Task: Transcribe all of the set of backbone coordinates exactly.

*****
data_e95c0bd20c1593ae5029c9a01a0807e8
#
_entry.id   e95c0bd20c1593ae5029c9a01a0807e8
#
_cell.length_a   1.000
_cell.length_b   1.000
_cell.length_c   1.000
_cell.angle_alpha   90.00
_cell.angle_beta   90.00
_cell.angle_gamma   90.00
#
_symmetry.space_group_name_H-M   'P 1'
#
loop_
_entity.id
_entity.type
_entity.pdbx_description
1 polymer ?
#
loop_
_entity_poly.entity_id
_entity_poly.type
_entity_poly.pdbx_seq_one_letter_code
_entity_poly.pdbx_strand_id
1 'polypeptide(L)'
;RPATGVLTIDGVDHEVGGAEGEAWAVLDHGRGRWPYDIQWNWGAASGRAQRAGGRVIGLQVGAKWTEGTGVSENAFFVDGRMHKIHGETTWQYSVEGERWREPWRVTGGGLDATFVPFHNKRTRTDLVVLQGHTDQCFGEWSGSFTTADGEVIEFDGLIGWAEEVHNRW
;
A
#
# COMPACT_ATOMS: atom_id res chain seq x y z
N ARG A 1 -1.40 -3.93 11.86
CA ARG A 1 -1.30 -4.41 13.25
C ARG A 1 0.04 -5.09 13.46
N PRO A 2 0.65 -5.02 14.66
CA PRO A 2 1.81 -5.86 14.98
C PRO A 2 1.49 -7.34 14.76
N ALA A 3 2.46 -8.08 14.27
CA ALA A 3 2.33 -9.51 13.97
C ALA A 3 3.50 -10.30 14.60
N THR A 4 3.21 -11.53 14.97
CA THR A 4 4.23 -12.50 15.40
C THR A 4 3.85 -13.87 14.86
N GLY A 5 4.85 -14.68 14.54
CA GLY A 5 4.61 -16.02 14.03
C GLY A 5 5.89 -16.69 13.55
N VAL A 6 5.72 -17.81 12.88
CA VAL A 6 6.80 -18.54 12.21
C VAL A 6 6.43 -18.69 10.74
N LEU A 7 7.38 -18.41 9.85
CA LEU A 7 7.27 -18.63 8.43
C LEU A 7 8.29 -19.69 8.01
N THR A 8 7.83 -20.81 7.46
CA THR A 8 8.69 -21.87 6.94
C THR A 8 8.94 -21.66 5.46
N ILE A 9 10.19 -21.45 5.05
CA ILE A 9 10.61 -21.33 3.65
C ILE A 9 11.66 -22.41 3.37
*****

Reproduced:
data_e95c0bd20c1593ae5029c9a01a0807e8
#
_entry.id   e95c0bd20c1593ae5029c9a01a0807e8
#
_cell.length_a   1.000
_cell.length_b   1.000
_cell.length_c   1.000
_cell.angle_alpha   90.00
_cell.angle_beta   90.00
_cell.angle_gamma   90.00
#
_symmetry.space_group_name_H-M   'P 1'
#
loop_
_entity.id
_entity.type
_entity.pdbx_description
1 polymer ?
#
loop_
_entity_poly.entity_id
_entity_poly.type
_entity_poly.pdbx_seq_one_letter_code
_entity_poly.pdbx_strand_id
1 'polypeptide(L)'
;RPATGVLTIDGVDHEVGGAEGEAWAVLDHGRGRWPYDIQWNWGAASGRAQRAGGRVIGLQVGAKWTEGTGVSENAFFVDGRMHKIHGETTWQYSVEGERWREPWRVTGGGLDATFVPFHNKRTRTDLVVLQGHTDQCFGEWSGSFTTADGEVIEFDGLIGWAEEVHNRW
;
A
#
# COMPACT_ATOMS: atom_id res chain seq x y z
N ARG A 1 -1.40 -3.93 11.86
CA ARG A 1 -1.30 -4.41 13.25
C ARG A 1 0.04 -5.09 13.46
N PRO A 2 0.65 -5.02 14.66
CA PRO A 2 1.81 -5.86 14.98
C PRO A 2 1.49 -7.34 14.76
N ALA A 3 2.46 -8.08 14.27
CA ALA A 3 2.33 -9.51 13.97
C ALA A 3 3.50 -10.30 14.60
N THR A 4 3.21 -11.53 14.97
CA THR A 4 4.23 -12.50 15.40
C THR A 4 3.85 -13.87 14.86
N GLY A 5 4.85 -14.68 14.54
CA GLY A 5 4.61 -16.02 14.03
C GLY A 5 5.89 -16.69 13.55
N VAL A 6 5.72 -17.81 12.88
CA VAL A 6 6.80 -18.54 12.21
C VAL A 6 6.43 -18.69 10.74
N LEU A 7 7.38 -18.41 9.85
CA LEU A 7 7.27 -18.63 8.43
C LEU A 7 8.29 -19.69 8.01
N THR A 8 7.83 -20.81 7.46
CA THR A 8 8.69 -21.87 6.94
C THR A 8 8.94 -21.66 5.46
N ILE A 9 10.19 -21.45 5.05
CA ILE A 9 10.61 -21.33 3.65
C ILE A 9 11.66 -22.41 3.37